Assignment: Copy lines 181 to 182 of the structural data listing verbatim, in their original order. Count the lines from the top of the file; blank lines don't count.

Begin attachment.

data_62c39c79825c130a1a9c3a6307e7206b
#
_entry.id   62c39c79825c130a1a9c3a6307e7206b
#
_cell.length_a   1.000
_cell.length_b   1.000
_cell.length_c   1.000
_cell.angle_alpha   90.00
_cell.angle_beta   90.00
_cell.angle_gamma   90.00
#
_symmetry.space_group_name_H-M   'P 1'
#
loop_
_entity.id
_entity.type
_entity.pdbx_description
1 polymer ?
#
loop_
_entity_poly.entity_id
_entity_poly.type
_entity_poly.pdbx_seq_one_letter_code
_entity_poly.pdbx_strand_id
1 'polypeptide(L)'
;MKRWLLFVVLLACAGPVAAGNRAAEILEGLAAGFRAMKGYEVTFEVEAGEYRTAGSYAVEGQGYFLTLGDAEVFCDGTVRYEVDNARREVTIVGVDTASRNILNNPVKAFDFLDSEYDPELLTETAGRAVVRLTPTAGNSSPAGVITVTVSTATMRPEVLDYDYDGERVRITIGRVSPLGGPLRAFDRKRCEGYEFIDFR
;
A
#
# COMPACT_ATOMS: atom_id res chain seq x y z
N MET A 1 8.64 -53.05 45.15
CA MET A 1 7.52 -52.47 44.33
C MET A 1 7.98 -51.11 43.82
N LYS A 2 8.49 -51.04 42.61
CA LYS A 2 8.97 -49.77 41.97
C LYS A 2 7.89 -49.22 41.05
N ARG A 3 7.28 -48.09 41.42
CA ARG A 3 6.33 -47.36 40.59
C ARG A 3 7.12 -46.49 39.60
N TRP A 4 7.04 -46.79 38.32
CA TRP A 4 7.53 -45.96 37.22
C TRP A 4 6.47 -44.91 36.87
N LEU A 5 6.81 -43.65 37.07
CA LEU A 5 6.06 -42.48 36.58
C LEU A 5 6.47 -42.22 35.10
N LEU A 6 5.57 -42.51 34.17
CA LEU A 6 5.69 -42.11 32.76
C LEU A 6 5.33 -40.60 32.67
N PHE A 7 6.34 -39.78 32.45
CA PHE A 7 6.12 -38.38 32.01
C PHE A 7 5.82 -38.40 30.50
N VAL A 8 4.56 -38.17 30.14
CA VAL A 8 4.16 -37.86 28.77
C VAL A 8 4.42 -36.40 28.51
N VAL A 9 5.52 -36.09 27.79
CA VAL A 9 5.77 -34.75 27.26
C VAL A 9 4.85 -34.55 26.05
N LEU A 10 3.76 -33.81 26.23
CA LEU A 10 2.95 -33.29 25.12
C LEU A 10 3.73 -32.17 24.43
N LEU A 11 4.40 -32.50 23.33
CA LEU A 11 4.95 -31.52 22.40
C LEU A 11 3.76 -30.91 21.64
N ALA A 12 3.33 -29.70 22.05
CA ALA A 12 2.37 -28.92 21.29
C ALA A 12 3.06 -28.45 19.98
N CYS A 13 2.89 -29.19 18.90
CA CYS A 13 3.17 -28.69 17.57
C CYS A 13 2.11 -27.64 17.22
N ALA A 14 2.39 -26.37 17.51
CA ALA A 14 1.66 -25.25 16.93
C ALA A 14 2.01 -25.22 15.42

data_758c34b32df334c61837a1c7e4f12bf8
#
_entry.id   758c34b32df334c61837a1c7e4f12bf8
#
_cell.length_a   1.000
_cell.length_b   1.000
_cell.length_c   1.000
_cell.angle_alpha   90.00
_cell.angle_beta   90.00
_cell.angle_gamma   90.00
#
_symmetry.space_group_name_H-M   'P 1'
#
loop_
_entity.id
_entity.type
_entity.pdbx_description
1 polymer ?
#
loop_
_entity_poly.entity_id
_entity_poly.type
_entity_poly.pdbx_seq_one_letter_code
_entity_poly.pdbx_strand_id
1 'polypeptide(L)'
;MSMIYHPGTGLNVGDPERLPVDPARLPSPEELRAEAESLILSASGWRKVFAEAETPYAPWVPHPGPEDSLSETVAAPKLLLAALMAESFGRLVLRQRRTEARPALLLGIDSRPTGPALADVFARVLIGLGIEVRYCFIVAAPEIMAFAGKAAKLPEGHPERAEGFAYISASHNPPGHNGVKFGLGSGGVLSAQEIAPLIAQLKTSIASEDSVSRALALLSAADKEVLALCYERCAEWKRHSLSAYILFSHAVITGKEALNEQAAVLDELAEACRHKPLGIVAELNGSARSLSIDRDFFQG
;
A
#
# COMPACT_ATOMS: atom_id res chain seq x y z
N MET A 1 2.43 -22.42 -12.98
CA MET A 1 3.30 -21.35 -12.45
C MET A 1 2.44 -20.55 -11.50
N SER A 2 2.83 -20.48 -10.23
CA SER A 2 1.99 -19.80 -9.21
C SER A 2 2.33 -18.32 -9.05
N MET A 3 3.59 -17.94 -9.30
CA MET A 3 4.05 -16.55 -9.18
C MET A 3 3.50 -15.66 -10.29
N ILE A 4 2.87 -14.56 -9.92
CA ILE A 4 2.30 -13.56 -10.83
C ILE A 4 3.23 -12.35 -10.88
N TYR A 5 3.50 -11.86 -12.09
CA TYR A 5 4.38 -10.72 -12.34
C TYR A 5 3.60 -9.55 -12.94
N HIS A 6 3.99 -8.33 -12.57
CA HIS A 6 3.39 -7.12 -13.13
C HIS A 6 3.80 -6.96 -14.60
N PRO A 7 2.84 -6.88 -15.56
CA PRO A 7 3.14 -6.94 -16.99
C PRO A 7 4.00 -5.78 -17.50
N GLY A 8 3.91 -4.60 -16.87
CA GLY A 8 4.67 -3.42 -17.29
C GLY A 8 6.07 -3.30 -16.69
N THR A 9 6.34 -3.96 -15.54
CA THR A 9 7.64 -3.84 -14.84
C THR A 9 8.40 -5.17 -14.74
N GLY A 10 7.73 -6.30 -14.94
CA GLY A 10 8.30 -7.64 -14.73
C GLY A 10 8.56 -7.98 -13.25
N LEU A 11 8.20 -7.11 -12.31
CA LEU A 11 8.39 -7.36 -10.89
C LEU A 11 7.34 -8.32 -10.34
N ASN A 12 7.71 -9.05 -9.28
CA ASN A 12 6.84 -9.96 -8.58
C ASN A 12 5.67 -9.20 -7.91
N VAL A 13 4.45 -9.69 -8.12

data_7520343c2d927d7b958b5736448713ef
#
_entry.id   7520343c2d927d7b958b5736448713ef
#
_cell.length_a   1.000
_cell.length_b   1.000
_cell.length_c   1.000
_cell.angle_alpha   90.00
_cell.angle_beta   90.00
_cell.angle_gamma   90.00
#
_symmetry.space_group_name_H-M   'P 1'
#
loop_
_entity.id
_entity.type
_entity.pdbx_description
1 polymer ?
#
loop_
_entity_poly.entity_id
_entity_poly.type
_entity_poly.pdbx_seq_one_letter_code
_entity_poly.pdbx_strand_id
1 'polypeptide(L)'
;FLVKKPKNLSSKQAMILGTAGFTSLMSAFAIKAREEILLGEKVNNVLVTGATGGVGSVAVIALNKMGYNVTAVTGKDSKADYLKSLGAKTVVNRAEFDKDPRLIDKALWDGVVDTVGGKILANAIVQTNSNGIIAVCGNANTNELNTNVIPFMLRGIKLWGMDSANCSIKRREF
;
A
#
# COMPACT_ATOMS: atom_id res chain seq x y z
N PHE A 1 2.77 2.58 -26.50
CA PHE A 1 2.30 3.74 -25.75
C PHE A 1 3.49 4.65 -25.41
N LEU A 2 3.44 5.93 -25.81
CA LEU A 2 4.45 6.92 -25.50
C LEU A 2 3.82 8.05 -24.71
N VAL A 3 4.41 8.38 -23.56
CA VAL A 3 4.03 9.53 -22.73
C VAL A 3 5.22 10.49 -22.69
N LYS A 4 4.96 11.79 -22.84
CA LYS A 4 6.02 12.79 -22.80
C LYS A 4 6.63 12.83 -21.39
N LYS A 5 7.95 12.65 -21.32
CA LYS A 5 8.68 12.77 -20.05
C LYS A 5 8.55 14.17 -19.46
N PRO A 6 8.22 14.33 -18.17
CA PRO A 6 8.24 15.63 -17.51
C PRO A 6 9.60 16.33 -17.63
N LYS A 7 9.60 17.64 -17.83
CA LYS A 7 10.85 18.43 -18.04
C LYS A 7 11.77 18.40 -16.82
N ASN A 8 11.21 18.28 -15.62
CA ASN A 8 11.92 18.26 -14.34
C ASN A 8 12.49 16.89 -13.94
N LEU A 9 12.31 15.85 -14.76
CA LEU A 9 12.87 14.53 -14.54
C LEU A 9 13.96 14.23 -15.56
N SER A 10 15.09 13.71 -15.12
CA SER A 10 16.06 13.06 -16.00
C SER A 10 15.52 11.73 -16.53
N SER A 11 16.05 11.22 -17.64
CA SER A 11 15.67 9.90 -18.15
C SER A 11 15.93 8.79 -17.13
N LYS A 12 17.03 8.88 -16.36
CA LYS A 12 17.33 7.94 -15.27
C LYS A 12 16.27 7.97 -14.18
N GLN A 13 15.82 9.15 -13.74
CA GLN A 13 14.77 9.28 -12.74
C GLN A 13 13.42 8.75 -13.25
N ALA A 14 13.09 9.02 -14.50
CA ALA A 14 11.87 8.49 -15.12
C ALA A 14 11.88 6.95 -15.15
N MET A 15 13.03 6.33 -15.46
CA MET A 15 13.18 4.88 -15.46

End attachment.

C LYS A 4 6.63 12.83 -21.39
N LYS A 5 7.95 12.65 -21.32